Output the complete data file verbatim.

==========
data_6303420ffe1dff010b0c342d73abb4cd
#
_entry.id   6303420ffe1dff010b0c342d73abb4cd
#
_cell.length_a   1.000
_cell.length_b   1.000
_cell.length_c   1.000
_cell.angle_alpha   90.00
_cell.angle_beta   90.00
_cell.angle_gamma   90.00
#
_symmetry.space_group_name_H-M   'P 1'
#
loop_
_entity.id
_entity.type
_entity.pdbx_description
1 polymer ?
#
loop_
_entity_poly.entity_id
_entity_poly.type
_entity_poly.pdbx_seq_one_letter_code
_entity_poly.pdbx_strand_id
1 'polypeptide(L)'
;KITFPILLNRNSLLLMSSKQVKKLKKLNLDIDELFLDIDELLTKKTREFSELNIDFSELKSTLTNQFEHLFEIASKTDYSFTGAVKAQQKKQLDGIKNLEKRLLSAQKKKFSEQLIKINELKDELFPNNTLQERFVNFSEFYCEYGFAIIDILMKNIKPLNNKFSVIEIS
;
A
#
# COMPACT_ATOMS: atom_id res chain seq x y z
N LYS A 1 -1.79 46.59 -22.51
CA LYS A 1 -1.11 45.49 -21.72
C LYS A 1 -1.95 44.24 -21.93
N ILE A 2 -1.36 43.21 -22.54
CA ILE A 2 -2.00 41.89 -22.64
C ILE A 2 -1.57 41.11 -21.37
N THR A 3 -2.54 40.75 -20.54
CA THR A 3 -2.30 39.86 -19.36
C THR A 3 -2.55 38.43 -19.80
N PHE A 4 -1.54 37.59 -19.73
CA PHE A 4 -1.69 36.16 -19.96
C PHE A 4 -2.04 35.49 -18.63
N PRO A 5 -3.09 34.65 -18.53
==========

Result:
data_6303420ffe1dff010b0c342d73abb4cd
#
_entry.id   6303420ffe1dff010b0c342d73abb4cd
#
_cell.length_a   1.000
_cell.length_b   1.000
_cell.length_c   1.000
_cell.angle_alpha   90.00
_cell.angle_beta   90.00
_cell.angle_gamma   90.00
#
_symmetry.space_group_name_H-M   'P 1'
#
loop_
_entity.id
_entity.type
_entity.pdbx_description
1 polymer ?
#
loop_
_entity_poly.entity_id
_entity_poly.type
_entity_poly.pdbx_seq_one_letter_code
_entity_poly.pdbx_strand_id
1 'polypeptide(L)'
;KITFPILLNRNSLLLMSSKQVKKLKKLNLDIDELFLDIDELLTKKTREFSELNIDFSELKSTLTNQFEHLFEIASKTDYSFTGAVKAQQKKQLDGIKNLEKRLLSAQKKKFSEQLIKINELKDELFPNNTLQERFVNFSEFYCEYGFAIIDILMKNIKPLNNKFSVIEIS
;
A
#
# COMPACT_ATOMS: atom_id res chain seq x y z
N LYS A 1 -1.79 46.59 -22.51
CA LYS A 1 -1.11 45.49 -21.72
C LYS A 1 -1.95 44.24 -21.93
N ILE A 2 -1.36 43.21 -22.54
CA ILE A 2 -2.00 41.89 -22.64
C ILE A 2 -1.57 41.11 -21.37
N THR A 3 -2.54 40.75 -20.54
CA THR A 3 -2.30 39.86 -19.36
C THR A 3 -2.55 38.43 -19.80
N PHE A 4 -1.54 37.59 -19.73
CA PHE A 4 -1.69 36.16 -19.96
C PHE A 4 -2.04 35.49 -18.63
N PRO A 5 -3.09 34.65 -18.53